According to an article in a recent Textile World magazine, North Carolina State University (NC State) is dedicating research dollars to the study of creating a pest-free fabric that will keep consumers safe from disease-carrying mosquitoes. The article reports that NC State is committed “to develop a highly engineered, comfortable fabric that is mosquito bite resistant to a very high level, but also free of unwanted pesticides.”
Why target mosquitoes? The World Health Organization (WHO) states that mosquito bites cause more deaths (725,000 per year) than any other organism on the planet, primarily due to malaria. With cases of the Zika virus infiltrating the U.S. through our southern states, clothing manufacturers will hopefully pick up on this new capability, and one day you very well may be called upon to embellish a mosquito-repellant garment.
In fact, a start-up company called Vector Textiles, an off-shoot of the NC State researches, funded by an online Indigogo crowd funding campaign, is about to launch a line of maternity clothing called Pro-Tex. Equally important to keeping mosquitoes at bay for pregnant women and children, is to accomplish this without the use of chemical-imbedded fabrics used for their clothing.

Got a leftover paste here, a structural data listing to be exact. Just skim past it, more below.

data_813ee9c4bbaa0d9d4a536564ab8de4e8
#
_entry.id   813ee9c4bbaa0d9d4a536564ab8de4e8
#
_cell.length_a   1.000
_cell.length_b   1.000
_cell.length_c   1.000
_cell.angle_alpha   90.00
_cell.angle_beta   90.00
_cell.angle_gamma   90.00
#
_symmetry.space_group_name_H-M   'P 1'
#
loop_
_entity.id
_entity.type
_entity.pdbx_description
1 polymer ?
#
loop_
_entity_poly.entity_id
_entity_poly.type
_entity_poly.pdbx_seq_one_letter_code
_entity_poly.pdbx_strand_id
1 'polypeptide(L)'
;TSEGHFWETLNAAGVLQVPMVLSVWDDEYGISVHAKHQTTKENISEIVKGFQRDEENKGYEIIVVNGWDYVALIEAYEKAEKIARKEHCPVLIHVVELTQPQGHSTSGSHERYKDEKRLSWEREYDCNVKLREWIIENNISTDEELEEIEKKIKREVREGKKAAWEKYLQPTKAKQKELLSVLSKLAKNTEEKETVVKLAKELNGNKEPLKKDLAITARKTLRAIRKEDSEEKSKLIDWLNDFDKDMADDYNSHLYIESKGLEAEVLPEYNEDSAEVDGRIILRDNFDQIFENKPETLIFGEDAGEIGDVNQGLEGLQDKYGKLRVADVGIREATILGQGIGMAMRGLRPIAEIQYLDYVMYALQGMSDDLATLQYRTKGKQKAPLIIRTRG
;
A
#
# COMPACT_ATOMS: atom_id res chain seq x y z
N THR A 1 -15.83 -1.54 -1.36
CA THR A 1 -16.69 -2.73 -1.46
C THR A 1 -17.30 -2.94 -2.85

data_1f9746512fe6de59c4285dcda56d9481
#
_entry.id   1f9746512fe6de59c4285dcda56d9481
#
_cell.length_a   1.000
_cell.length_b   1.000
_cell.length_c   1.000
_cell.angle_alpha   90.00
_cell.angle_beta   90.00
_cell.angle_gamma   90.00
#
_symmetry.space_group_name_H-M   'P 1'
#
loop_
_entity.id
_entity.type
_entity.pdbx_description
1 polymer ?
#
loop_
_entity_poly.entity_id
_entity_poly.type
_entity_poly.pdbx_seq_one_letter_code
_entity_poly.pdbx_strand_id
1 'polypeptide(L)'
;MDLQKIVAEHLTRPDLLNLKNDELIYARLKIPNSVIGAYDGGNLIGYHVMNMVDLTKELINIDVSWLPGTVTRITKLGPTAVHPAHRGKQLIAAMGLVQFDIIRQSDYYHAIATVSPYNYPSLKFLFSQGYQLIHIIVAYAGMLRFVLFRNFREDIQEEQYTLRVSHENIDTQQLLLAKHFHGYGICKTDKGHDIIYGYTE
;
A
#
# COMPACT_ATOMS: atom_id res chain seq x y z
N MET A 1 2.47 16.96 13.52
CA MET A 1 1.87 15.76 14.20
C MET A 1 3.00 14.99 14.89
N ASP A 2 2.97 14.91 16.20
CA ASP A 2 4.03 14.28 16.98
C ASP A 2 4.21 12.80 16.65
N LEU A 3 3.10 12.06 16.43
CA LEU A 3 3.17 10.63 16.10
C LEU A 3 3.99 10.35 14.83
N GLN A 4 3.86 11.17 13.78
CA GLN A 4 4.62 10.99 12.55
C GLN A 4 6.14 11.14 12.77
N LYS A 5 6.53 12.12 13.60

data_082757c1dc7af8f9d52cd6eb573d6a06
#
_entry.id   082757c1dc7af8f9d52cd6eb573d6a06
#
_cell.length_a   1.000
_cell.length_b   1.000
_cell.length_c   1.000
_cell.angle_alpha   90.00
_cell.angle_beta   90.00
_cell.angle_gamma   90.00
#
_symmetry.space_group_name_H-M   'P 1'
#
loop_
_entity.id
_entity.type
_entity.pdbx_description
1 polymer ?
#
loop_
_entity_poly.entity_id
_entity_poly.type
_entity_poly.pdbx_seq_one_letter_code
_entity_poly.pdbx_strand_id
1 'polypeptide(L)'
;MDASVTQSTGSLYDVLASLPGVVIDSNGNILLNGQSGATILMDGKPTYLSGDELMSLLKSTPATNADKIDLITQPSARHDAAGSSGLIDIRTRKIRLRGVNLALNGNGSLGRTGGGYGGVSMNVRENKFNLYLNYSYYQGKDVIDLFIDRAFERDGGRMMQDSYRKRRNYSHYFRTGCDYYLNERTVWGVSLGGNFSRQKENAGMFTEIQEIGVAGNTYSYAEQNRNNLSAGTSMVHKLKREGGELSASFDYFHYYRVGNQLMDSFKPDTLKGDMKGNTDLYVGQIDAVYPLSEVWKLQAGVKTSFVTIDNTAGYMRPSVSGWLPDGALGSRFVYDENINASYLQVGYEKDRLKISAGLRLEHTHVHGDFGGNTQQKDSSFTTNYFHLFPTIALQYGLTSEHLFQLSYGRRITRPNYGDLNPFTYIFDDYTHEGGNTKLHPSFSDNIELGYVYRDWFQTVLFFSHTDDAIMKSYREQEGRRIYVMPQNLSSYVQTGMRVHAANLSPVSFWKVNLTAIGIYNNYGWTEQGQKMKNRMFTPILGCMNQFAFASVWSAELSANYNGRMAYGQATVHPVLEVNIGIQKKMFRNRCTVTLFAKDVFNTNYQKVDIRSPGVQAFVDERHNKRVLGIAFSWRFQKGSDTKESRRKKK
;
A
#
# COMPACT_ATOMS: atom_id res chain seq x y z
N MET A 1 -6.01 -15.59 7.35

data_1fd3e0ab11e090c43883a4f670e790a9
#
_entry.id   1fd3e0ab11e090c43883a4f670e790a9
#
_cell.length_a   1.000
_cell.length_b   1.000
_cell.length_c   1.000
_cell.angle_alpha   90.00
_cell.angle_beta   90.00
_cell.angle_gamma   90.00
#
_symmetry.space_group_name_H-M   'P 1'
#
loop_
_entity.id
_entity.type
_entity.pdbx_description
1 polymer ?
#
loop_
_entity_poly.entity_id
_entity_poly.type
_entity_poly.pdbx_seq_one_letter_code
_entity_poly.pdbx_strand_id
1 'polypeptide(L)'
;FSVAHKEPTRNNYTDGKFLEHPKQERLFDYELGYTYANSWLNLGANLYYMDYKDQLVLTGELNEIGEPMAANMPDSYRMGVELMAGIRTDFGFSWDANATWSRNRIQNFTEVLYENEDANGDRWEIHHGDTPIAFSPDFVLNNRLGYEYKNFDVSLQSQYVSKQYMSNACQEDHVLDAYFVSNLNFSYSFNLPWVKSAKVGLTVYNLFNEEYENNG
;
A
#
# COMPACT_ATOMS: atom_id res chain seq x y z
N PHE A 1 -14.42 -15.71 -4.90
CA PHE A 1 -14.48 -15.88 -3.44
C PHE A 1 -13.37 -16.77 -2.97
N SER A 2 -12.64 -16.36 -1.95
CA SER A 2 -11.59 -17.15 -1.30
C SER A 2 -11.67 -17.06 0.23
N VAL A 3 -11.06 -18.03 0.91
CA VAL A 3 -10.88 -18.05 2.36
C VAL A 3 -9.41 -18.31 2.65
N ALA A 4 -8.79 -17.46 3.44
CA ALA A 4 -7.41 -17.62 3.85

Through their studies, “the textile and garment products have been stringently tested in NC State’s entomology labs and proven better than 98% effective under extreme worst-case scenario mosquito exposure.” Three methods of bite-resistance are being tested, using knits, wovens and non-wovens: in Strategy A, the pores of the fabric are so small that the proboscis of the mosquito cannot penetrate; in Strategy B, a tortuous path through the fibers causes the proboscis to fail to penetrate; and in Strategy C, a spacer fabric is of a thickness that prevents the proboscis from reaching the skin.
High up on the researcher’s list of “musts” is the ability to design fabrics that are porous enough to allow air circulation and moisture management. Perhaps the difficulties once brought by athleisure to the embroidery market will soon be surpassed by the need to embellish on mosquito-repellent garments.